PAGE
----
• This memory tagging approach illustrated in FIG. 11 may be advantageous because fewer slot sizes are needed since metadata is duplicated per-page. This consumes fewer pointer bits for specifying the power (e.g., four bits to specify the power range) as well as some reserved values. This memory tagging approach can also be used for linear tagging to reduce pointer bit consumption. For example, with 5-level paging the number of bits available for tagging may drop to 7 (e.g., upper address ignore (UAI) feature). Even with such a limited field, 3 pointer bits can be used as the tag and 4 bits can be used for power. This allows slot sizes up to 1 MB, assuming a minimum slot size of 16B for this example. Any allocations crossing the 1 MB slot boundary or consisting of multiple 1 MB slots can simply repeat the tag and bounds entry in the tag table for each adjacent 1 MB slot midpoint, using the same tag value for all slots comprising the same allocation. While setting multiple repeated tags is needed (e.g., one for each 1 MB of allocation), there are still 65,535 less tags that need to be set per MB of memory allocated. Multiple such entries per slot in the tag table can also be used by software to reconstitute encrypted data objects for cryptographic computing, identifying the version and slot information used as a tweak to encrypt individual data objects.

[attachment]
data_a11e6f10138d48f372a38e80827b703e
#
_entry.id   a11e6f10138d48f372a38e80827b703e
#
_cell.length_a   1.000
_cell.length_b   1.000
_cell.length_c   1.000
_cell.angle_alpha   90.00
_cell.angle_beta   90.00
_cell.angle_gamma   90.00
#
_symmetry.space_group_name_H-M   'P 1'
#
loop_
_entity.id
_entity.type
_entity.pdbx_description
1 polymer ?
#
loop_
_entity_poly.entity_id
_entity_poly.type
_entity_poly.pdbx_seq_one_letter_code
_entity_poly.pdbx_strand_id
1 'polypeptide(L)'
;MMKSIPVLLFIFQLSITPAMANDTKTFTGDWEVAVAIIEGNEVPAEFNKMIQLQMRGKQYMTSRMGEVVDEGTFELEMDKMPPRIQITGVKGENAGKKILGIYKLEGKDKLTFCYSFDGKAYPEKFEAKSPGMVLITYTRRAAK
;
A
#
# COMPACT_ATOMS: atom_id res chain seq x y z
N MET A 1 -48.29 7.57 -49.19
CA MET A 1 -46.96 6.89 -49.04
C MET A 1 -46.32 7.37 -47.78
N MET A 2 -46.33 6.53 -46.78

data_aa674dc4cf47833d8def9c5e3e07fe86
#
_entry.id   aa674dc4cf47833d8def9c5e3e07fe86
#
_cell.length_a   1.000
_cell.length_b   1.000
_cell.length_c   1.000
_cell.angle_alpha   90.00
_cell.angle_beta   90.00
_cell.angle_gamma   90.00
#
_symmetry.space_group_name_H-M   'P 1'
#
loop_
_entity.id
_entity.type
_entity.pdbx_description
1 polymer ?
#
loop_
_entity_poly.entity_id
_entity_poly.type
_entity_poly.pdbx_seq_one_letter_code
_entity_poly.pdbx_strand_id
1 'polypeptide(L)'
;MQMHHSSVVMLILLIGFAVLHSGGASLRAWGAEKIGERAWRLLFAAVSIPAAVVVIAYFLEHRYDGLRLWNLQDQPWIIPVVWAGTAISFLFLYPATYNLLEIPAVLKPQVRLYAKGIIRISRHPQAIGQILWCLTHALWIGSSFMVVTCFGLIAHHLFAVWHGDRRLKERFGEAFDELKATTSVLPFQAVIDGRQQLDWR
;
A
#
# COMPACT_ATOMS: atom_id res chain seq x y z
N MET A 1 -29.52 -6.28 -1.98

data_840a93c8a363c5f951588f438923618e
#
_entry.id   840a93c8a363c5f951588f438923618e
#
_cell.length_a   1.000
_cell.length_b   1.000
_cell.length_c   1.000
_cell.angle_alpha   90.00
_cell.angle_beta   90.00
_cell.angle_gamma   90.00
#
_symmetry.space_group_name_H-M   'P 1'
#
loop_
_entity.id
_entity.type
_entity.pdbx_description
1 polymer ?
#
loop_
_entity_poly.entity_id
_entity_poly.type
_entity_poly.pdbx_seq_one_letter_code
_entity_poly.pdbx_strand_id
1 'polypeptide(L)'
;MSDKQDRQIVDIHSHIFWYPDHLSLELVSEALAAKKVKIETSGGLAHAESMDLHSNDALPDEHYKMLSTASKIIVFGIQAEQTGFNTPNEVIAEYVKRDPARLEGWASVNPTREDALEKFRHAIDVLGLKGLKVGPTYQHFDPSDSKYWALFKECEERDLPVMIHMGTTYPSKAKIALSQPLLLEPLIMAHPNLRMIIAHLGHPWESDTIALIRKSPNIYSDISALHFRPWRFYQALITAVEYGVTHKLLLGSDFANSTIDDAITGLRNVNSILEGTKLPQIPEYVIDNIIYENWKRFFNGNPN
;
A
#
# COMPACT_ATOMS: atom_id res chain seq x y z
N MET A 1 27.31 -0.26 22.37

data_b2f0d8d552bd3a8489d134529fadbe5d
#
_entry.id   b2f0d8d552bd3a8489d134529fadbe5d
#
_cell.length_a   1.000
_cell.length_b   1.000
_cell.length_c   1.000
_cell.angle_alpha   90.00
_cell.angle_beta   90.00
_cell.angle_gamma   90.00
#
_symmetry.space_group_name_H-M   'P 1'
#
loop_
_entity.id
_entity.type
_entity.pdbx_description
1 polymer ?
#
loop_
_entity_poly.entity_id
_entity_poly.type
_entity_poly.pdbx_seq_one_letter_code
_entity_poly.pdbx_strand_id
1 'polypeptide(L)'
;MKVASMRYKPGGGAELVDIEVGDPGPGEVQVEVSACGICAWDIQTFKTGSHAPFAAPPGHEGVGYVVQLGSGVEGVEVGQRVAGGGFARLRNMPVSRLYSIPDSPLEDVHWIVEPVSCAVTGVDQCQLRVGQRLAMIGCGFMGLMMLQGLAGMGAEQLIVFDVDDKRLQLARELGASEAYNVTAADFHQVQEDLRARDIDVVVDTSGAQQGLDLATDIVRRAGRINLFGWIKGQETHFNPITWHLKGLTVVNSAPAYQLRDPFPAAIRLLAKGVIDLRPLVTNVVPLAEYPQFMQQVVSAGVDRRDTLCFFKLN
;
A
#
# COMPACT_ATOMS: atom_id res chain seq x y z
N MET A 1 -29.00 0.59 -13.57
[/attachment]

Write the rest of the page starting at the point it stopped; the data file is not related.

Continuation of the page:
• Another way to manage limited pointer bit availability is to check a slice of the pointer that is primarily used for some other purpose, such as specifying the slot size, against stored metadata as though that slice specifies a tag. For example, if the slot size is checked in this way, overflows that land in a different allocation with a different slot size can be detected, as well as dangling pointer accesses into memory that has been reallocated with a different slot size. The allocator can arrange allocations in such a way as to maximize the chances of detecting memory safety violations. For example, the allocator can seek to place allocations with different slot sizes next to each other to allow metadata checks to detect adjacent overflows. The allocator can also seek to avoid reusing memory for allocations with identical slot sizes to facilitate detection of use after free exploits. This approach can also work for encrypted pointer representations by checking slices of either the encrypted or decrypted pointer representation.